This message is for the thousands of seniors aged 65 to 74 who were hit hard by the measures announced in the federal budget on April 19 and who received Minister Chrystia Freeland’s budget announcement as an insult.
Many of you have shared your rage with Réseau FADOQ concerning the federal government’s decision to both increase Old Age Security benefits by 10% and make a one-time payment of $500 in August—but only for people aged 75 and over.
You have confided in us. You have expressed your anger and indignation at the Liberal government’s lack of consideration for you in terms of substantial and sustainable financial assistance. You have described to us the heavy financial burden that many of you carry alone, a situation that has only worsened since the beginning of the pandemic. You have told us of your distress at having to choose between buying food or medicine.
We share your anger, incomprehension and sense of injustice. The Trudeau government has decided to create two categories of seniors, with only a vague explanation of the reasoning behind this decision. Its premise should have been inclusive: if we want to make things better, then let’s do it for everyone who is entitled to Old Age Security, starting at age 65, without discrimination based on age, as is now the case.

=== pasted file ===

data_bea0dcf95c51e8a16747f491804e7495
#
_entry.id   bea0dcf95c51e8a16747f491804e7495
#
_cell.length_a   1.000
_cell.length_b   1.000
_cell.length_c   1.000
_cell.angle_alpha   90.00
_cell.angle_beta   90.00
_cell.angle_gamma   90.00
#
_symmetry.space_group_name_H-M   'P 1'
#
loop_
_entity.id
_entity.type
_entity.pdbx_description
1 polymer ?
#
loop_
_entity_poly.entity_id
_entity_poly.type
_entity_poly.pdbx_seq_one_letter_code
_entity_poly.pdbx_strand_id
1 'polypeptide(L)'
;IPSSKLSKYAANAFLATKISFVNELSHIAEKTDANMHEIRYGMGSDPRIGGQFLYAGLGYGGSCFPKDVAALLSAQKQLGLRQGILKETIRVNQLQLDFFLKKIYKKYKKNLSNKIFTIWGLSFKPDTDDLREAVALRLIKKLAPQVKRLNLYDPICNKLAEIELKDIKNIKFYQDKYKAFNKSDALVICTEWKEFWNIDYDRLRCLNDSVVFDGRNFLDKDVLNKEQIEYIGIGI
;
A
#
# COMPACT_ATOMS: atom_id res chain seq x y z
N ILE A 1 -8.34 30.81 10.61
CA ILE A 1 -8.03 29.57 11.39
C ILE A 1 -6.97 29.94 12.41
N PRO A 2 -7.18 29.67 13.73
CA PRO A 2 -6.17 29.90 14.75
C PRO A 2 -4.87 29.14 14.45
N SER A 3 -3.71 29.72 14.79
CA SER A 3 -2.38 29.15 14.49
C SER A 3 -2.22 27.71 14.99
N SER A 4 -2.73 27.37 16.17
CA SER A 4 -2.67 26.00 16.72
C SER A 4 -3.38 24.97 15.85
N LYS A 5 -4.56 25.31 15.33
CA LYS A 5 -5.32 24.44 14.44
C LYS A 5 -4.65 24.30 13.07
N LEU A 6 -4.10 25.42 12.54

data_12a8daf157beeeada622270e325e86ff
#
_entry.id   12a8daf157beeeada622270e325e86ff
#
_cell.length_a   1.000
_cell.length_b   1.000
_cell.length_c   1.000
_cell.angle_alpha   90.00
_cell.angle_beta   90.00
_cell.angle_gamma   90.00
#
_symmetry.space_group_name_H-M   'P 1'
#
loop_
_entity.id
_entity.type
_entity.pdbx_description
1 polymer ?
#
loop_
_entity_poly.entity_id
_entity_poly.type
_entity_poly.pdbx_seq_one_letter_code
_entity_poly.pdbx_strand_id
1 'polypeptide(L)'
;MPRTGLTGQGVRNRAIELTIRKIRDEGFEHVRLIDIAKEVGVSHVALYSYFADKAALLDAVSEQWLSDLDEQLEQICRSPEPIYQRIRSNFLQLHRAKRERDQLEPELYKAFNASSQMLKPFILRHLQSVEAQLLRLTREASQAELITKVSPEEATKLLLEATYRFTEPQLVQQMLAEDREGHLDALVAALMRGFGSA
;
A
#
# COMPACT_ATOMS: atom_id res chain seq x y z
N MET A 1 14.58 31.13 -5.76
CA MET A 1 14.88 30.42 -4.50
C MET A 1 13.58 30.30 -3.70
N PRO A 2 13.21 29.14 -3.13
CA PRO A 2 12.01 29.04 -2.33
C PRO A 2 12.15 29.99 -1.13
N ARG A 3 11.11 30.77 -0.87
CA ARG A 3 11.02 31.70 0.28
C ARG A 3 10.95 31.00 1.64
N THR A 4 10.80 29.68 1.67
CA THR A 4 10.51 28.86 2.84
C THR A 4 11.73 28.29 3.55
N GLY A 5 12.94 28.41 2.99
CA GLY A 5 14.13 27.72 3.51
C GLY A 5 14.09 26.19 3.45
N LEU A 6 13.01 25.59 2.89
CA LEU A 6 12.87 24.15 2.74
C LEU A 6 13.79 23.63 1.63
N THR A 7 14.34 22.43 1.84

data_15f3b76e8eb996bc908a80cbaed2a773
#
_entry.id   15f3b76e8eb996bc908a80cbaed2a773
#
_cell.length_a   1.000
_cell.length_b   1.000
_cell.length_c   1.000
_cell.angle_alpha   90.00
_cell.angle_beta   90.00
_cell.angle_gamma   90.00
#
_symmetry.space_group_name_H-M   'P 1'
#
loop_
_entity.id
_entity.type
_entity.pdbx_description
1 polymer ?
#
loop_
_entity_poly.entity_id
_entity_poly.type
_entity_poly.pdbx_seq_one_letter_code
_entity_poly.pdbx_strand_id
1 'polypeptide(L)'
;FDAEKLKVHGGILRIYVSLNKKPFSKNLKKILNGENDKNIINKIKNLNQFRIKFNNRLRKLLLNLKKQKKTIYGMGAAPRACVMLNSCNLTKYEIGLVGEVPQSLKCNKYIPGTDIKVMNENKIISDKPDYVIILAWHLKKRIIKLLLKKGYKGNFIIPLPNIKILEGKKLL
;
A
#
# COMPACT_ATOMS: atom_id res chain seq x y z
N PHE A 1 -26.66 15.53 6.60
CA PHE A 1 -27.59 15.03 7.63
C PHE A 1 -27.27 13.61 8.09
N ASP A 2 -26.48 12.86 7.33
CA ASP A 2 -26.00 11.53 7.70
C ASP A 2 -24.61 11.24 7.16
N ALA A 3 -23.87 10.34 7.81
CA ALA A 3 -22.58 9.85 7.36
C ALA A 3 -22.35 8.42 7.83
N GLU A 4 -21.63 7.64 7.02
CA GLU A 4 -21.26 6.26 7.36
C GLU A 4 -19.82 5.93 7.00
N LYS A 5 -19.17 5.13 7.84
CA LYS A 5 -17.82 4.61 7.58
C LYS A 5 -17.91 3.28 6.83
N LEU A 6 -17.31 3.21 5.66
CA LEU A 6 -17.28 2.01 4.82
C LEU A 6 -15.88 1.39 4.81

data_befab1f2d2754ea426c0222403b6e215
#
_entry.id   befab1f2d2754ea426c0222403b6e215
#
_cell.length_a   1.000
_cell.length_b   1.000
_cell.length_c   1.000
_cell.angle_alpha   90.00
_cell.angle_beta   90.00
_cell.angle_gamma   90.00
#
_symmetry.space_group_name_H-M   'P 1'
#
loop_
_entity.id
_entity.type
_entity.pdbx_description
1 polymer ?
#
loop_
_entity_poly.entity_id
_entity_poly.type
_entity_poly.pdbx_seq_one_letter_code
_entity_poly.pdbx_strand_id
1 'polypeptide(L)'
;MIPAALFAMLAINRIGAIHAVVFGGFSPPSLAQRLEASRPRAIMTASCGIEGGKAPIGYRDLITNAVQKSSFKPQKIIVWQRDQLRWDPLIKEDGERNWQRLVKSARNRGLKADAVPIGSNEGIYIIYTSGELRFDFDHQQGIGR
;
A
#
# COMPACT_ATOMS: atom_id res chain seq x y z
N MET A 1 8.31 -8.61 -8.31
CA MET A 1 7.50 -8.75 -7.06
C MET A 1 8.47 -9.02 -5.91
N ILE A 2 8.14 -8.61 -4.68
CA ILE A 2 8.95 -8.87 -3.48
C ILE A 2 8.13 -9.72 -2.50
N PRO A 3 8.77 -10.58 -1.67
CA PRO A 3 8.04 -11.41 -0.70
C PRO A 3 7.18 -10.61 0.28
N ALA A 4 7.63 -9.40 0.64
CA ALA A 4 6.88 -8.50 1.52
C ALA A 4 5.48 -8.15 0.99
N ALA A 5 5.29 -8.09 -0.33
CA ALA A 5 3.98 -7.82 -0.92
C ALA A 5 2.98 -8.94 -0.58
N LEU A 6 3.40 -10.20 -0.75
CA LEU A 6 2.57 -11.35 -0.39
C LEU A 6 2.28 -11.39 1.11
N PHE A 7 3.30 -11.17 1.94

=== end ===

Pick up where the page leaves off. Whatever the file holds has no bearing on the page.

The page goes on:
This is what we tried to explain to the federal Minister of Seniors, Deb Schulte, and her Parliamentary Assistant, Stéphane Lauzon, the day after the budget was tabled. This is what we argued before the House of Commons Standing Committee on Finance on April 22. The damage caused by dividing seniors into two categories would be considerable and must be rectified as soon as possible.
Réseau FADOQ has noted that many 65-year-olds have just as much difficulty making ends meet as 75-year-olds, contrary to what Prime Minister Justin Trudeau says.
People whose only source of income is Old Age Security and the Guaranteed Income Supplement receive less than $19,000 annually, an amount that barely reaches the official poverty line established by the Market Basket Measure (MBM), which exceeds $21,000 in the Montreal region. In addition, certain non-discretionary components are excluded from the definition of the MBM basket, such as dental and vision care expenses and medications.
In the immediate term, the Trudeau government must increase Old Age Security by 10% for all those who qualify. It must also increase Guaranteed Income Supplement benefits by $50 per month. Quickly.
It is just not true that financial insecurity begins at age 75. Our organization will not give up on this issue. We are committed to doing everything we can to stop this injustice. Budget after budget, election after election, increased financial support for seniors is at the heart of our demands. This is our main battle, for the benefit of seniors in Québec and Canada.
The Institut de la statistique du Québec forecasts that nearly one in three Quebecers will be seniors in 2066. The 65 and over age group alone will increase by 1.3 million people over the same period.
These numbers are striking. They underline the need for urgent action to implement measures that will help improve seniors’ quality of life. To start with, sustainable, inclusive financial support is essential to ensure that your dignity is no longer violated and prevent all forms of age-based discrimination.